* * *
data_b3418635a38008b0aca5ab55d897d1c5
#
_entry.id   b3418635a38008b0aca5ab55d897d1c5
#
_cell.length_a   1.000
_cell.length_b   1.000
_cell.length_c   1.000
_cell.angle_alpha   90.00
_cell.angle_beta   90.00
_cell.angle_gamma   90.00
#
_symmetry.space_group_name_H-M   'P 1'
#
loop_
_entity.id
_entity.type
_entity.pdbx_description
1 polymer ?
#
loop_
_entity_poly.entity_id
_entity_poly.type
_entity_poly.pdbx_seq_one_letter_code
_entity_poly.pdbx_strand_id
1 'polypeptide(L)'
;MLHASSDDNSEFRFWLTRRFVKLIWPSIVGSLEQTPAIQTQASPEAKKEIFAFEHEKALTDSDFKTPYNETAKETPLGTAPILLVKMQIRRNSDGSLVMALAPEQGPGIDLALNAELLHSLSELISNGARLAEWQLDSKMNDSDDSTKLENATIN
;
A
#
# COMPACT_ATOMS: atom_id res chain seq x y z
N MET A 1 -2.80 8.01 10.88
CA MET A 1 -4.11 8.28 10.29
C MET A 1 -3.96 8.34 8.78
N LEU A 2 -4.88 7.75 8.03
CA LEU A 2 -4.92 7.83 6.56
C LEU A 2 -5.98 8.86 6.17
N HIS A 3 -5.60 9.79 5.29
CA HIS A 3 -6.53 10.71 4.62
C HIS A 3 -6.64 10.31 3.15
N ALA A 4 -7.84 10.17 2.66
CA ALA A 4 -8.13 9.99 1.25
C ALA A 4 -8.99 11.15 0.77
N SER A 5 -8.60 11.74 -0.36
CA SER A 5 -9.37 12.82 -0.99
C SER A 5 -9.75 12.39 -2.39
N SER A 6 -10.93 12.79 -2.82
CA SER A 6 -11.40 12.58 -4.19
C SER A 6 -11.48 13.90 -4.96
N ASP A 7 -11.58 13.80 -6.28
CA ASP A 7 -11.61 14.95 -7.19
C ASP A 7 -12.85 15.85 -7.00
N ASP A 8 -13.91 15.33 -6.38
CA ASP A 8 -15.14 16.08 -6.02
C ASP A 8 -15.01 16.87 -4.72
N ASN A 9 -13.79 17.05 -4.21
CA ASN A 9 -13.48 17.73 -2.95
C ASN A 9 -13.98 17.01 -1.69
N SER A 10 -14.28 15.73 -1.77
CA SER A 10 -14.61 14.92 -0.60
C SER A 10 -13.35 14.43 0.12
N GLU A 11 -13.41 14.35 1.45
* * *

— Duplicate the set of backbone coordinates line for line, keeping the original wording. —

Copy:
data_b3418635a38008b0aca5ab55d897d1c5
#
_entry.id   b3418635a38008b0aca5ab55d897d1c5
#
_cell.length_a   1.000
_cell.length_b   1.000
_cell.length_c   1.000
_cell.angle_alpha   90.00
_cell.angle_beta   90.00
_cell.angle_gamma   90.00
#
_symmetry.space_group_name_H-M   'P 1'
#
loop_
_entity.id
_entity.type
_entity.pdbx_description
1 polymer ?
#
loop_
_entity_poly.entity_id
_entity_poly.type
_entity_poly.pdbx_seq_one_letter_code
_entity_poly.pdbx_strand_id
1 'polypeptide(L)'
;MLHASSDDNSEFRFWLTRRFVKLIWPSIVGSLEQTPAIQTQASPEAKKEIFAFEHEKALTDSDFKTPYNETAKETPLGTAPILLVKMQIRRNSDGSLVMALAPEQGPGIDLALNAELLHSLSELISNGARLAEWQLDSKMNDSDDSTKLENATIN
;
A
#
# COMPACT_ATOMS: atom_id res chain seq x y z
N MET A 1 -2.80 8.01 10.88
CA MET A 1 -4.11 8.28 10.29
C MET A 1 -3.96 8.34 8.78
N LEU A 2 -4.88 7.75 8.03
CA LEU A 2 -4.92 7.83 6.56
C LEU A 2 -5.98 8.86 6.17
N HIS A 3 -5.60 9.79 5.29
CA HIS A 3 -6.53 10.71 4.62
C HIS A 3 -6.64 10.31 3.15
N ALA A 4 -7.84 10.17 2.66
CA ALA A 4 -8.13 9.99 1.25
C ALA A 4 -8.99 11.15 0.77
N SER A 5 -8.60 11.74 -0.36
CA SER A 5 -9.37 12.82 -0.99
C SER A 5 -9.75 12.39 -2.39
N SER A 6 -10.93 12.79 -2.82
CA SER A 6 -11.40 12.58 -4.19
C SER A 6 -11.48 13.90 -4.96
N ASP A 7 -11.58 13.80 -6.28
CA ASP A 7 -11.61 14.95 -7.19
C ASP A 7 -12.85 15.85 -7.00
N ASP A 8 -13.91 15.33 -6.38
CA ASP A 8 -15.14 16.08 -6.02
C ASP A 8 -15.01 16.87 -4.72
N ASN A 9 -13.79 17.05 -4.21
CA ASN A 9 -13.48 17.73 -2.95
C ASN A 9 -13.98 17.01 -1.69
N SER A 10 -14.28 15.73 -1.77
CA SER A 10 -14.61 14.92 -0.60
C SER A 10 -13.35 14.43 0.12
N GLU A 11 -13.41 14.35 1.45